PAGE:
This is my 6th visit to Durbin Creek. It’s an easy choice, close to the house and a convenient launch. Watch the tides here as low water makes navigation very difficult in some areas. The creek is very long and wonderfully wild. As I’ve complained in the past, the land clearing for the new housing is really disturbing, as they are getting very close to the creek. I hope that the residents are not going to have direct creek access, as there are no docks or openings until the development on Bishop Estates Rd.
The water was low this morning but the cloudy conditions made for a great outing. The leaves are back on the trees but not at their full density, still a lot of growing left to do. The morning was calm and it seemed like the intensity of the reflections was greater than normal. Maybe because the new foliage is creating a new visual experience for me. Since my year of exploration is almost complete, I am still experiencing views that are new and in a few weeks the cycle will be repeating. Every excursion is like going to a new place, as the seasonal transformations keep the views fresh. I’m wondering if I will grow tired of these places, if the repetition will make a place less interesting. There are so many other variables that influence an image, the most important of which is my own state of mind. I don’t think i will run out of fresh material to photograph, if so, I have become a boring person!
One variable that I am highly dependent on is the light. Very rarely do I experience the “perfect” light for any length of time. Usually the sun comes up and ends my day for shooting. So as I travel further from the launch point, there is a less likelihood of me having the best light for what I want. As the summer approaches, sunny mornings are the norm. So on those days were there is an extended time of overcast conditions, I am happy. But I haven’t had that in the summer, when the clouds roll in so does the rain.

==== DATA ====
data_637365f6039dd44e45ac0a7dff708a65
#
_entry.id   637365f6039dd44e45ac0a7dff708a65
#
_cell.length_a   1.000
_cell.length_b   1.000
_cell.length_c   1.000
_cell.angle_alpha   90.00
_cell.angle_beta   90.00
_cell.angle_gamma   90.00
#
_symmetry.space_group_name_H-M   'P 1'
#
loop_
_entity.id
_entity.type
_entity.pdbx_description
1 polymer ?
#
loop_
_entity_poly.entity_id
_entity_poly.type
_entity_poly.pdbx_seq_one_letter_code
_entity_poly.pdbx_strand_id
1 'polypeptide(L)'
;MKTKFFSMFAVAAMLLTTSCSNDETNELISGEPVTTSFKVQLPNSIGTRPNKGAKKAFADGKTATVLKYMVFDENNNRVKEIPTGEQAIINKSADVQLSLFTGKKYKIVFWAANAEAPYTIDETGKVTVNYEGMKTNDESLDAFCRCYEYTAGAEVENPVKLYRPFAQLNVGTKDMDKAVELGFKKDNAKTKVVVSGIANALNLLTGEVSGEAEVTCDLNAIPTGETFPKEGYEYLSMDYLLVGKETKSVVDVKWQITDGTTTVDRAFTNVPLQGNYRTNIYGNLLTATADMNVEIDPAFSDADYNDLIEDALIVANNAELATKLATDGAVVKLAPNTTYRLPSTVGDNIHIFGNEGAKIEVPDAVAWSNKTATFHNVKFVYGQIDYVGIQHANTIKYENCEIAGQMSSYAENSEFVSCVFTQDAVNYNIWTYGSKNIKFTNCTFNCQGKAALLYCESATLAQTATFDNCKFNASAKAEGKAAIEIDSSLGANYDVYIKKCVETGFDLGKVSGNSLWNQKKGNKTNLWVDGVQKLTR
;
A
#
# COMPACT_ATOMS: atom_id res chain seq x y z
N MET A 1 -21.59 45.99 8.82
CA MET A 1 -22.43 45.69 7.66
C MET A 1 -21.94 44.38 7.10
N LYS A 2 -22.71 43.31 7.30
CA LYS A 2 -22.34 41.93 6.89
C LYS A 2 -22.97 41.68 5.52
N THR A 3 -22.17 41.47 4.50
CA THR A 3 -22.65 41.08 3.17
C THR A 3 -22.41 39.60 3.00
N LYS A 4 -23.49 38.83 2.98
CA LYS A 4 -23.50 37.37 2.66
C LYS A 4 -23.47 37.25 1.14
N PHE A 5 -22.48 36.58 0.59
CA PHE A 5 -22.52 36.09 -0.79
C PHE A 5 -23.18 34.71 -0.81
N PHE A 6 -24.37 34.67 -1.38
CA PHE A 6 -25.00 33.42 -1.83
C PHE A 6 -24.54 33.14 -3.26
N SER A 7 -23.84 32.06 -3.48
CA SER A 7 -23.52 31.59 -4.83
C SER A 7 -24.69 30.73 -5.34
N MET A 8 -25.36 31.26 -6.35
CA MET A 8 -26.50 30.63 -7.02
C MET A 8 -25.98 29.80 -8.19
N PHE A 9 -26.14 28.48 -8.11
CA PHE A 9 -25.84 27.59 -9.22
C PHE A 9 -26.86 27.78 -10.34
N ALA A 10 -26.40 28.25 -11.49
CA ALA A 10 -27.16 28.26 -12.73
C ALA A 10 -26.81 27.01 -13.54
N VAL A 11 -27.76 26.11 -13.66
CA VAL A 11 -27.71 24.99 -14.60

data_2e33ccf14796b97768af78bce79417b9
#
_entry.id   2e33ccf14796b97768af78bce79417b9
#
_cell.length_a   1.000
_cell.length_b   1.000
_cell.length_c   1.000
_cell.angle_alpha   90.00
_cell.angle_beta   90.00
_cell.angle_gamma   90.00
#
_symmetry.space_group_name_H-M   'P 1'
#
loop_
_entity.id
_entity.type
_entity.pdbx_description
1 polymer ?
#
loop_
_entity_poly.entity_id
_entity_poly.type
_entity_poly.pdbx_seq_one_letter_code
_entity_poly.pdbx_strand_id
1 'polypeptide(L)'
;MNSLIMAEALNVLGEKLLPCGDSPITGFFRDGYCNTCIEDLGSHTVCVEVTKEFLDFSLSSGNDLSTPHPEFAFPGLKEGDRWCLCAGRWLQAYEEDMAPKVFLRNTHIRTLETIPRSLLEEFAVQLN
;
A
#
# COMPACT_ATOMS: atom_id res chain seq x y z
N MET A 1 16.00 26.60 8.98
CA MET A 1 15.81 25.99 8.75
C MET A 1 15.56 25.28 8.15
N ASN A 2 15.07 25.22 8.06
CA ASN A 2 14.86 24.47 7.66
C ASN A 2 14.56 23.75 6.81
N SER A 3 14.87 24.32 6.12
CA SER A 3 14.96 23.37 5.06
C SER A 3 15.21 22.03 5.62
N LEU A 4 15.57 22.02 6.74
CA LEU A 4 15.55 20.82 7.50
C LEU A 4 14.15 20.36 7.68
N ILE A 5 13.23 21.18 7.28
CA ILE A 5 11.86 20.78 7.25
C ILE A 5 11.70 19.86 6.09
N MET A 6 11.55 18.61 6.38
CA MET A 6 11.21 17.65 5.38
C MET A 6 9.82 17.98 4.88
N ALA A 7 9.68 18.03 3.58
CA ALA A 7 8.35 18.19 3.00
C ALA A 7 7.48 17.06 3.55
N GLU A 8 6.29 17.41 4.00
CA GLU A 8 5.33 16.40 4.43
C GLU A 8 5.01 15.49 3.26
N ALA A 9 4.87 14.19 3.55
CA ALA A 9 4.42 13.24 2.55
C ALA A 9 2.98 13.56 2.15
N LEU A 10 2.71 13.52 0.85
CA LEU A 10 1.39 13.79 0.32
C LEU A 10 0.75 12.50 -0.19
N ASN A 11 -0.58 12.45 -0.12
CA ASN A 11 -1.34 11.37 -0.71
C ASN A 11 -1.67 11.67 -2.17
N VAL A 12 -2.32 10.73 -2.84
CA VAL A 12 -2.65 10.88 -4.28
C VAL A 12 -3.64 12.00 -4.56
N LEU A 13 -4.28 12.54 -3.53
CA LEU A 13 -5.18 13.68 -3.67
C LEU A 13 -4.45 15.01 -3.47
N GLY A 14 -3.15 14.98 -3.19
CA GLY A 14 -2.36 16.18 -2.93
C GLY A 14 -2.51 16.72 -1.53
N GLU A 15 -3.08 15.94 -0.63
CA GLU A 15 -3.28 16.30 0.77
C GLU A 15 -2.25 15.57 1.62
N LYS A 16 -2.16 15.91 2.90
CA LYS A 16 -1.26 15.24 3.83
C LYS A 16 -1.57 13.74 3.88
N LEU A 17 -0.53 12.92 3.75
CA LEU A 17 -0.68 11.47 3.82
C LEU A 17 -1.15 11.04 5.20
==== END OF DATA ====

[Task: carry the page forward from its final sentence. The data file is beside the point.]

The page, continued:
Today I was able to capture several overall “creekscapes” that I felt expressed the “greenness” of the landscape. Green is a highly evocative color, especially in the context of nature photography. Green symbolizes nature and is the color of energy producing chlorophyll in the leaves of all plants, surrounding us with oxygen, and providing a cool and calming blanket over us. To represent the green color of what I see, it is necessary to set the color temperature and tint of the image using software. Usually it is not until one makes a print can the right green be adjusted for. This is often an iterative process and is what I like about a photograph that represents feelings rather than documenting actual conditions. I don’t see any problem in making small adjustments “to taste,” as my photographs are my personal interpretations of a scene.
Doug, I think you may enjoy perusing a book written by my longtime friend Michel Oesterreicher called “Pioneer Family: Life on Florida’s Twentieth Century Frontier”. I recall reading about her father’s experiences in Durbin Creek and other spots you are now navigating. It is a well crafted history. http://www.amazon.com/Pioneer-Family-Floridas-Twentieth-Century-Frontier/dp/0817307834
I’ll look into it…thanks Rhonda!